Path creation or path dependence? Unleashing entrepreneurial responses to tourism development

Mr Yoshi Abe1, Dr Tod Jones2

1William Angliss Institute, Melbourne, Australia,

2Curtin University, Perth, Australia


This research applies the theoretical framework of evolutionary economic geography (EEG) to look at how tourism attractions evolve in remote regions where cultural traditions have long been long central to tourism visitations. We demonstrate the usefulness of EEG as a theoretical framework and focus on the role of entrepreneurs and local governments in path shaping processes by applying the concepts of path dependency and path creation.

This research is based on field work conducted in 2018 and 2019 in the Toraja region, South Sulawesi in Indonesia. Applying a real-time approach to monitor path shaping processes, the research reveals the details and complexity of responses by the local tourism industry to endogenous and exogenous influences. The research reveals the importance of flexible development strategies and supportive local government policies in the development of new types of local tourism attractions.


Yoshi Abe is a tourism lecturer at William Angliss Institute. Currently undertaking PhD studies at Curtin University, he is researching the application of evolutionary economic geography on tourism development. He has a Master of Arts in anthropology from the University of Melbourne and Master of Tourism from Monash University.


An Investigation Of Stakeholders’ Experiences of Golf-Based Tourism Development in a Peri-Urban Landscape in Vietnam

Ms Quynh Pham1

1Guss, Rmit University, Melbourne, Australia


This study investigates stakeholders’ experiences of landscape change in the peri-urban region of Hai Phong City, Vietnam. Agriculture in this region is being replaced in some areas by leisure-based consumption in the form of golf-based tourism. Vietnam, as one of the few countries that declared themselves a socialist country espousing a Marxist-Leninist political philosophy, presents a unique case for studying land acquisition processes associated with rapid urbanization and industrialization. This research seeks to understand the impacts of this transformation on the various stakeholders (displaced farmers, remaining farmers, golf course developers, local authorities, golf course employees) affected by the project. Qualitative semi-structured interviews and observation will be used to identify how participants have engaged with or been impacted by the project. It is anticipated that this study will inform future policy a practice concerning the leisuring of farming landscapes in Vietnam, to promote more equitable outcomes for all stakeholders.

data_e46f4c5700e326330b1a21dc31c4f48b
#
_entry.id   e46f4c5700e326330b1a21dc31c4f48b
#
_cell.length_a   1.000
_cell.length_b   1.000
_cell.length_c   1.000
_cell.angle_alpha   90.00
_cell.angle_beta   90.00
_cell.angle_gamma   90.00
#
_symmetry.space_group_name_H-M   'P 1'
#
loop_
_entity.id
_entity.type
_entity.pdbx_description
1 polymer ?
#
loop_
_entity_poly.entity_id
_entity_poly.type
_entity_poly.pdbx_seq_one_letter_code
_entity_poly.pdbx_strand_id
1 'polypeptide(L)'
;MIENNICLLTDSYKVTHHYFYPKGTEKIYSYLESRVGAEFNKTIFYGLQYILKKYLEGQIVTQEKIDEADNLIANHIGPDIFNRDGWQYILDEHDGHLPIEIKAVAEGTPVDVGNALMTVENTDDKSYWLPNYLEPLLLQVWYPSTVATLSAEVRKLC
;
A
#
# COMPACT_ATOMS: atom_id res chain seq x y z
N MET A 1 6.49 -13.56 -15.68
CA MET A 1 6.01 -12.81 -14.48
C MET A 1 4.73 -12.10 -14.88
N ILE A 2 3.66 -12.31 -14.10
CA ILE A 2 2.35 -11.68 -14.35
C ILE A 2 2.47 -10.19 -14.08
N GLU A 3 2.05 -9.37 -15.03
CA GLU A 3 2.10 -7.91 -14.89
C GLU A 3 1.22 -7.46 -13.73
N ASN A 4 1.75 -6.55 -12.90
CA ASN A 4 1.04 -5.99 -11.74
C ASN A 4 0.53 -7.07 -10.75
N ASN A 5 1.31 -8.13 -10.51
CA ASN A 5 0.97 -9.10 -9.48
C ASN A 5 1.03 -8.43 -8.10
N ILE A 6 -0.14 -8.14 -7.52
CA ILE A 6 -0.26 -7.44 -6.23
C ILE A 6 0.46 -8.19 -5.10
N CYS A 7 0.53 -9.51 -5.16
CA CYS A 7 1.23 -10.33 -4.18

Quynh has been teaching Human Geography and ESP courses in Faculty of Geography at Hanoi National University of Education.

Quynh joined in two International projects: The American Association of Geographers (AAG) project in building online-modules for undergraduate students in 2010 and the UNDP pilot project about Multidimensional poverty in Hochiminh City in 2015.

She received a University Scholarship to study International Master program in 2008 and the Australian Leadership Fellowship Award (ALAF) in 2013 to study at Monash University.

In 2017, Quynh joined RMIT University in the School of Global, Urban and Social Studies as a PhD Candidate.

Role of Tiger Ecosystem Services in Sustainable Development of Ranthambhore Areas, Rajasthan, India: Perspective of Eco-Entrepreneurship

Dr Bhanwar Vishvendra Raj Singh1

1Department Of Geography, Faculty Of Earth Sciences, Mohanlal Sukhadia University, Udaipur, India, Udaipur, India


Sustainable Tiger Tourism can lead to the better social and natural inclusion of society. We, know, climate change has been connected to the endangerment and extinction of many flora and fauna. It rapid and widespread phenomenon is extremely challenging for global biodiversity, ecosystems and the future earth.

Meanwhile, the tiger ecosystem services are defiantly mitigated and adaption of social inclusion through increase forest cover, water quality, quality of life, global carbon cycle, economic growth, demographics, and agriculture, and forest products, regional and planning policies through sustainable conservation practices.